Plan Bay Area 2050 — which still must go through public review and receive final approval — is the latest in a series of regional plans dating to 1970. But this one could have more impact than most: Funds related to needs such as bay restoration and transportation upgrades increasingly are allocated on a regional basis. The state requires the report every five years to show regulators how the region will try to reduce the Bay Area’s share of greenhouse gas emissions in coming years. Overall, the plan anticipates that the region’s population will grow from roughly 7.9 million in 2020 to 10.3 million by 2050. The number of jobs within the nine counties would climb from 4.1 million to 5.4 million. Read More > in the San Francisco Chronicle

More on the Twitter breach – In this post we summarize the situation as of July 17 at 8:35p Pacific Time. The following information is what we know as of today and may change as our investigation and outside investigations continue. Additionally, as the investigation of this incident is unfolding, there are some details — particularly around remediation — that we are not providing right now to protect the security of the effort. We will provide more details, where possible in the future, so that the community and our peers may learn and benefit from what happened.

At this time, we believe attackers targeted certain Twitter employees through a social engineering scheme. What does this mean? In this context, social engineering is the intentional manipulation of people into performing certain actions and divulging confidential information.

The attackers successfully manipulated a small number of employees and used their credentials to access Twitter’s internal systems, including getting through our two-factor protections. As of now, we know that they accessed tools only available to our internal support teams to target 130 Twitter accounts. For 45 of those accounts, the attackers were able to initiate a password reset, login to the account, and send Tweets. We are continuing our forensic review of all of the accounts to confirm all actions that may have been taken. In addition, we believe they may have attempted to sell some of the usernames.

For up to eight of the Twitter accounts involved, the attackers took the additional step of downloading the account’s information through our “Your Twitter Data” tool. This is a tool that is meant to provide an account owner with a summary of their Twitter account details and activity. We are reaching out directly to any account owner where we know this to be true. None of the eight were verified accounts.

The most important question for people who use Twitter is likely — did the attackers see any of my private information? For the vast majority of people, we believe the answer is, no. For the 130 accounts that were targeted, here is what we know as of today.

  • Attackers were not able to view previous account passwords, as those are not stored in plain text or available through the tools used in the attack.
  • Attackers were able to view personal information including email addresses and phone numbers, which are displayed to some users of our internal support tools.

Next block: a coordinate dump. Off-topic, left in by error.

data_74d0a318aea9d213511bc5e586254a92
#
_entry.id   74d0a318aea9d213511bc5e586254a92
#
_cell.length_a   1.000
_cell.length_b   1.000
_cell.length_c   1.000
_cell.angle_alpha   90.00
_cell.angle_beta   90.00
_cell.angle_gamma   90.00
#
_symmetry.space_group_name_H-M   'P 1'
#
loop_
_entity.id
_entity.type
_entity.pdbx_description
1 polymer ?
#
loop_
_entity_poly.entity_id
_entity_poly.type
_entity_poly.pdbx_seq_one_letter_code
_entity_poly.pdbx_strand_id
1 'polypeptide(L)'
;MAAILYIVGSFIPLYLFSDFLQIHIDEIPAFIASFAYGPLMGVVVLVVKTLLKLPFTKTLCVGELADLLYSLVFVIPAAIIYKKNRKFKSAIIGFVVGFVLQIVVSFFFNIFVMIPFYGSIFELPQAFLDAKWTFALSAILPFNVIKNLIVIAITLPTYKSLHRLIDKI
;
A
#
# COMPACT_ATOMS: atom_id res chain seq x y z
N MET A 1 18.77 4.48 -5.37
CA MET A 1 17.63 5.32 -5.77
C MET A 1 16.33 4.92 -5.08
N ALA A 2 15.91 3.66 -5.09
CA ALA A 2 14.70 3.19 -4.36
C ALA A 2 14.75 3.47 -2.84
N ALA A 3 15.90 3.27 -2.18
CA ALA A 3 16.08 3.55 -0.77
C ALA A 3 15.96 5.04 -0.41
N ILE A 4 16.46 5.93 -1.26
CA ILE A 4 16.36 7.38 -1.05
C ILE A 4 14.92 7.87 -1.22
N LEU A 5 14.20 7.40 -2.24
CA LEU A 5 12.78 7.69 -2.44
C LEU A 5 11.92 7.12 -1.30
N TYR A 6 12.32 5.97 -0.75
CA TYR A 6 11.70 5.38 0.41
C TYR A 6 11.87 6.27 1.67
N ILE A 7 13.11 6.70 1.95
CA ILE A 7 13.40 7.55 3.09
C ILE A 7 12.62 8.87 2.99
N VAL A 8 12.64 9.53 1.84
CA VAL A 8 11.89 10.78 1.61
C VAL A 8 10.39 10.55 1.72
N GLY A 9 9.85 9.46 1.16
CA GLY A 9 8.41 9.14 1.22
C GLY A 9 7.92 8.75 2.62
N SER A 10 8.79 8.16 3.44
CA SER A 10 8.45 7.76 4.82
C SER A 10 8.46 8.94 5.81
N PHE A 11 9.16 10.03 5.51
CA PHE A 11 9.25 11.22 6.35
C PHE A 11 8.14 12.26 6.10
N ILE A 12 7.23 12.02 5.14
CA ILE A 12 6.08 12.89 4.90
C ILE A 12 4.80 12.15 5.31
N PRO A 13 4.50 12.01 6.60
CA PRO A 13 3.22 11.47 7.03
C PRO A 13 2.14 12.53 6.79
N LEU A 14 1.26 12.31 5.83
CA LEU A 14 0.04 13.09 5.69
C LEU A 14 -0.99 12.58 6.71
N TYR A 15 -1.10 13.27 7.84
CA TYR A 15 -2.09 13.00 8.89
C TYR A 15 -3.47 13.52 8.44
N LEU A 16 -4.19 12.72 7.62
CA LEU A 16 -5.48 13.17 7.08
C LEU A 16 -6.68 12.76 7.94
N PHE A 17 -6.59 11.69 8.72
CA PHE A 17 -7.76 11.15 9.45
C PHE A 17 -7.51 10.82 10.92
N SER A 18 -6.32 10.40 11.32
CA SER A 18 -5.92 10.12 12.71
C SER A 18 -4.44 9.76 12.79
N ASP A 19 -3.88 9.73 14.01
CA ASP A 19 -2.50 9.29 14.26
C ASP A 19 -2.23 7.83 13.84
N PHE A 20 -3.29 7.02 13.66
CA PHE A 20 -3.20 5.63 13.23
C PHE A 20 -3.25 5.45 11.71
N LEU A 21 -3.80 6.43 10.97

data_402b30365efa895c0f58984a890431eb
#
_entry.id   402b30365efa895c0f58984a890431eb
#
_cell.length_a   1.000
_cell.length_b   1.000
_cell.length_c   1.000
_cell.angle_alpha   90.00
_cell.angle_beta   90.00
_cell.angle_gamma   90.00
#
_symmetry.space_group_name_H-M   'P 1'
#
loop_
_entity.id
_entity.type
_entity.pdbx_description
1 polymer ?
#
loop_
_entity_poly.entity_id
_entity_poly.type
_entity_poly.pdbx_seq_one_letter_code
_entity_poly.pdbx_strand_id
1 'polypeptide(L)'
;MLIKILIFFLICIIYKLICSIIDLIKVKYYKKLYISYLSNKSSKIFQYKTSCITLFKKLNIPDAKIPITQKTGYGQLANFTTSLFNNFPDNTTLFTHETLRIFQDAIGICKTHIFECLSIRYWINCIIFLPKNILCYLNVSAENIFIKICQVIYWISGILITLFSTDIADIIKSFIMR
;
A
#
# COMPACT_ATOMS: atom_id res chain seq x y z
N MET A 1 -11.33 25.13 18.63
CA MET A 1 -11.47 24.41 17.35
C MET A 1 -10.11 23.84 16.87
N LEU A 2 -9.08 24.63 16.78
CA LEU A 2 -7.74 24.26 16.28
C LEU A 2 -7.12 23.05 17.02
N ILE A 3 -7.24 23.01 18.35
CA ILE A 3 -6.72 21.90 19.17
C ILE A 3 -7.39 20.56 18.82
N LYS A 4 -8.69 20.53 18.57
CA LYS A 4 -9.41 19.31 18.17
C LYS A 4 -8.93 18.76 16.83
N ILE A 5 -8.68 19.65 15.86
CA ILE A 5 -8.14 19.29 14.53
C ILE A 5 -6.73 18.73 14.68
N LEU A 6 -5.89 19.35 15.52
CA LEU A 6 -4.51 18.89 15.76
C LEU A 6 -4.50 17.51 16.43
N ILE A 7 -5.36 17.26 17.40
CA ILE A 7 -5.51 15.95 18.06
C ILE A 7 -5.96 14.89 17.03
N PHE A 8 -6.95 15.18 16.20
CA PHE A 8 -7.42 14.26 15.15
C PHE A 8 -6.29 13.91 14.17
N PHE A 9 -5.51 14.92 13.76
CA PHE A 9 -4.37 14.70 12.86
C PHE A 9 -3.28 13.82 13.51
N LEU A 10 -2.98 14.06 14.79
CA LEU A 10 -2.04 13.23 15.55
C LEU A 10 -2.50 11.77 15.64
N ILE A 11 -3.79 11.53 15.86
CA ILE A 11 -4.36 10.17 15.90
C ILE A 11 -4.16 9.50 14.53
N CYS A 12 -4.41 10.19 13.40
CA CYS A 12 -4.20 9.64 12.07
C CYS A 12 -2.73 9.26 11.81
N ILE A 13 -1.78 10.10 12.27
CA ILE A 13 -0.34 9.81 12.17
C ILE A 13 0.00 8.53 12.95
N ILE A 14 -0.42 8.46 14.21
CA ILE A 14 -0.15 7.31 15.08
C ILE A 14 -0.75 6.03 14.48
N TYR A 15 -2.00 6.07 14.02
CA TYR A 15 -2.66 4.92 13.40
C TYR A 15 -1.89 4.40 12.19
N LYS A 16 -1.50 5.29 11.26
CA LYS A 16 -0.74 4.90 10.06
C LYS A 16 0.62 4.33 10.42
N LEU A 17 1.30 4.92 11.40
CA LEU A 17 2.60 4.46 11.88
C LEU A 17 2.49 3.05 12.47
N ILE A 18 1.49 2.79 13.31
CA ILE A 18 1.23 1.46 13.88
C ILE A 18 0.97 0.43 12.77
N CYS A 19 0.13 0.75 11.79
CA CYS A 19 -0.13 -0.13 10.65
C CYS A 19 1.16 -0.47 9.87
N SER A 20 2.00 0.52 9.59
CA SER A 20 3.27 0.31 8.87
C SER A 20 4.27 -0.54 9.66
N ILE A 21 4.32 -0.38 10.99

• In cases where an account was taken over by the attacker, they may have been able to view additional information. Our forensic investigation of these activities is still ongoing.

We are actively working on communicating directly with the account-holders that were impacted. Read More > from Twitter

Walmart partners with Yahoo Mail for online grocery program – Walmart Inc. and Yahoo Mail have partnered for an online grocery program that will allow customers to fill their Walmart shopping cart directly from their email. “Groceries from Walmart” is available now on the Yahoo Mail iOS app and website, and will be available on Android later this year. Yahoo Mail is owned by Verizon Media. “Because of the unprecedented coronavirus challenge, online grocery shopping is now the new normal and Verizon Media is well positioned to take advantage of the behavior shifts,” said Guru Gowrappan, CEO of Verizon Media, in a statment. Last year, Yahoo Mail launched Grocery View, which offers users deals at their local grocery store. This option will allow customers to load up a Walmart basket and pick up items from the nearest location. Read More > at MarketWatch

Babies’ Mysterious Resilience to Coronavirus Intrigues Scientists – As the new coronavirus continues to burn through populations, studies are beginning to shed light on its impact on infants. And so far the findings have been promising for parents and researchers alike.

The initial data suggest that infants make up a small fraction of people who have tested positive for COVID-19. A Centers for Disease Control and Prevention study released in April reported 398 infections in children under one year of age—roughly 0.3 percent of all U.S. cases at that time for which age was known. In addition, most of these cases appear mild in nature: a recent review published in the Italian Journal of Pediatrics that looked at infants up to the age of six months found that those who were infected would typically exhibit only a slight cough, runny nose or fever, which disappeared in a week or so. Other studies have suggested similar minor reactions. The question is: Why?